The United Nations Population Fund (UNFPA) is this year celebrating 50 years of its formation and 2019 also marks 25 years of the International Conference on Population and Development. Wanjohi Kabukuru profiles Mabingue Ngom – UNFPA Regional Director for West and Central Africa and an ardent champion of leveraging the youth demographic dividend, women’s rights and healthy planned families.
The regional director of the UN Population Fund (UNFPA) for West and Central Africa, Mabingue Ngom cannot forget that day in July 2017 in the Chadian capital, N’Djamena. The Chadian President Idriss Deby Itno, was addressing some 1200 delegates attending the opening session of the first ever Regional Symposium on “Islam, Demographic Dividend and Family Welfare”.
The meeting had been organised by the Chadian government and the influential Superior Council for Islamic Affairs with support coming from UNFPA and the World Bank.
Suddenly President Deby veered off his prepared speech and his words remain embedded in Ngom’s mind two years later. “I congratulate UNFPA for having organized this symposium and having succeeded in making Muslim religious leaders admit to the importance of the demographic dividend and family planning.” President Deby said. “UNFPA succeeded where the government had difficulty reaching a consensus. I exhort the members of government to work with the Superior Council for Islamic Affairs to implement the recommendations and to transmit the message to the grassroots in all the regions.”
“If we bring about the demographic dividend by improving opportunities for young people, allowing mothers to plan their pregnancies and making childbirth safe for mother and child, the overall effect will make life better for the entire population – and we will, indeed, have helped ensure a life of dignity for all.”
To Ngom, the Senegalese born UN official, this open admission by President Deby was uplifting and yet humbling. For more than a decade he has been the continent’s foremost ambassador of capitalizing on the demographic dividend. Now his efforts were bearing fruit.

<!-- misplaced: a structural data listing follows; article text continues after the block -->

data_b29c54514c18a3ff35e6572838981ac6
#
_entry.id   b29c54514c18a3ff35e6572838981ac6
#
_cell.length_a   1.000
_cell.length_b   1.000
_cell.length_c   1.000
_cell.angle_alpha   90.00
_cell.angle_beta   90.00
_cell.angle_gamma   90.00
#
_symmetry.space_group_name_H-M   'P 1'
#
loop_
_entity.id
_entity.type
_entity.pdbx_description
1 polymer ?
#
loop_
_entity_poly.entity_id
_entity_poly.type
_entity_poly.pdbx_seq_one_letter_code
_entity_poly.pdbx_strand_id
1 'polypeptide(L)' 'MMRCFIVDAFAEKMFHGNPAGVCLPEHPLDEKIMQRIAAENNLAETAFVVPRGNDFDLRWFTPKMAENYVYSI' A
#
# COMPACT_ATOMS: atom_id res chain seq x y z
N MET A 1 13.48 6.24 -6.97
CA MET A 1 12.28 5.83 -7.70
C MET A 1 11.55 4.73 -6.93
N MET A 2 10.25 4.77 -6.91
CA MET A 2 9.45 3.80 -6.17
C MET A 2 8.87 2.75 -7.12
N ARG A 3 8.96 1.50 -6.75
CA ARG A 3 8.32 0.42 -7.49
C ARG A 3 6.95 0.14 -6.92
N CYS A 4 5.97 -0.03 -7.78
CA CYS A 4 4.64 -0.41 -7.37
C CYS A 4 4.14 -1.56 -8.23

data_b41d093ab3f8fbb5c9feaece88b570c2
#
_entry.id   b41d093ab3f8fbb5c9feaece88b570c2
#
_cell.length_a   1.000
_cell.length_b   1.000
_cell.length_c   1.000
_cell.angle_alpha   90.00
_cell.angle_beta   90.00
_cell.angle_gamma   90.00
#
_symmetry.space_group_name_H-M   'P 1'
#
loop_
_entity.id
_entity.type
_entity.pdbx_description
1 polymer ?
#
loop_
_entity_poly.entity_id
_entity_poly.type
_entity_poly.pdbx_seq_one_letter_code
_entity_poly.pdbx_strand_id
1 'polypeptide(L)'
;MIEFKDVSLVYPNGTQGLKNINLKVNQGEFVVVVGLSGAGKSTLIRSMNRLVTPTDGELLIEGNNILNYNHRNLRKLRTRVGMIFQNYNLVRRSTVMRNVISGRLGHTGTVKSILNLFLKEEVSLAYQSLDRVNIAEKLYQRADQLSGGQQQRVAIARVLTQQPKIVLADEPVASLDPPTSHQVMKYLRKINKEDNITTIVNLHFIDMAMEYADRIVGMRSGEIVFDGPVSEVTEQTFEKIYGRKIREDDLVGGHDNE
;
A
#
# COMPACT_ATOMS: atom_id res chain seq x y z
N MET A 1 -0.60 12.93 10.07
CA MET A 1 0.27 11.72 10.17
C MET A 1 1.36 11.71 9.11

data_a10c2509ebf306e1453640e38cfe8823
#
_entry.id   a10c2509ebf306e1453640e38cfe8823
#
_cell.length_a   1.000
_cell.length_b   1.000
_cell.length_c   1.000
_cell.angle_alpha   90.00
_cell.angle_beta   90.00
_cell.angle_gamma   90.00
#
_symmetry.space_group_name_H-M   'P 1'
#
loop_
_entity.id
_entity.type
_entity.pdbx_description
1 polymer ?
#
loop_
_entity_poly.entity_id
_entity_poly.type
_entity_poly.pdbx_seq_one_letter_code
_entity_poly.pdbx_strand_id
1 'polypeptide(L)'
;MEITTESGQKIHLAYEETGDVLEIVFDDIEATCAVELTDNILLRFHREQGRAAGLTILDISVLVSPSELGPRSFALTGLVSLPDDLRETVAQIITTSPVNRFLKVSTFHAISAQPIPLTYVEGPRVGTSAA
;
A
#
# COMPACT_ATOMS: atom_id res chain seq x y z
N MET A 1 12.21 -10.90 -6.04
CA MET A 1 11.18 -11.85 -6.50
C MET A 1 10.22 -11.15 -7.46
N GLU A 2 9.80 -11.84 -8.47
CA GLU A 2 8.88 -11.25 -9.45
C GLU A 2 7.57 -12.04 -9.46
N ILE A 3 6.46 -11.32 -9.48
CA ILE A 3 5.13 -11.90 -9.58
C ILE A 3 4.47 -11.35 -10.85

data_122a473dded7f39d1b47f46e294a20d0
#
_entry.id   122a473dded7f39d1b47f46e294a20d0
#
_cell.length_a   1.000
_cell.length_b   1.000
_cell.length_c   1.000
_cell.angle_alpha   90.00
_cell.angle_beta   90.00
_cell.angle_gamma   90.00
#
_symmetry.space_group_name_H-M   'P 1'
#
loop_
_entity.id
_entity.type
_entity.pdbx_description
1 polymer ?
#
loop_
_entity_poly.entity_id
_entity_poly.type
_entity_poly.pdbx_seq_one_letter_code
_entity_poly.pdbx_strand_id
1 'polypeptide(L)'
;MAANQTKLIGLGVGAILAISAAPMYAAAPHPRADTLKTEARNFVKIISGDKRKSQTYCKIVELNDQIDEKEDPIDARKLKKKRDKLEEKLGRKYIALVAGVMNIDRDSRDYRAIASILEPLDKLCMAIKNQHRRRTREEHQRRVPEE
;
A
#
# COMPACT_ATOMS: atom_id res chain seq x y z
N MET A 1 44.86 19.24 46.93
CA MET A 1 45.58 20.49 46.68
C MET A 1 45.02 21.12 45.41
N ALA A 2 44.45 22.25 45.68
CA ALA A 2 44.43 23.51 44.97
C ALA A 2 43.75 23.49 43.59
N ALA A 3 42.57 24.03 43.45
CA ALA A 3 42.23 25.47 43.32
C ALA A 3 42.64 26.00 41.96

“If you want to change things and more so behavioural change, you must engage people at their level.” Ngom says. “If we bring about the demographic dividend by improving opportunities for young people, allowing mothers to plan their pregnancies and making childbirth safe for mother and child, the overall effect will make life better for the entire population – and we will, indeed, have helped ensure a life of dignity for all.”
The socio-political and religious dynamics of the Sahel region make it almost impossible for the family planning message to make a difference. Apparently Ngom had succeeded in making headway in the Sahel region where many before him had found the mission tough.
As regional director of the UN population agency Ngom who is based in Dakar, Senegal is tasked with overseeing 23 countries representing diverse linguistic, political and social complexities. He coordinates an amalgam of 23 diverse nations, 15 of which are Francophone, five being Anglophone, three speak Lusophone and one other is Hispanophone.
The 23 countries under Ngom are Benin, Burkina Faso, Cameroon, Central African Republic, Chad, Congo – Brazzaville, Cote d’Ivoire, Gabon, Guinea, Mali, Mauritania, Niger, Senegal, and Togo, The Gambia, Ghana, Liberia Nigeria and Sierra Leone, Cabo Verde, Guinea-Bissau and Sao Tome & Principe and Equatorial Guinea.
For decades the UN agency had struggled with the region’s fast rising population with little success. The region’s population, estimated at 414 million people in 2016, is projected to reach one billion by 2050. It has the highest dependency ratio globally, at 87.2 per cent for the age groups up-to 65 and has the highest fertility rate at five children per woman with an annual population growth of three per cent globally.
The population is predominantly young, with almost 60 per cent of population under the age of 24. Despite the fact that a number of countries in the region have reached the status of middle income country, and experience high growth in terms of gross domestic product, this has not translated to prosperity due to inequalities and slow demographic transition.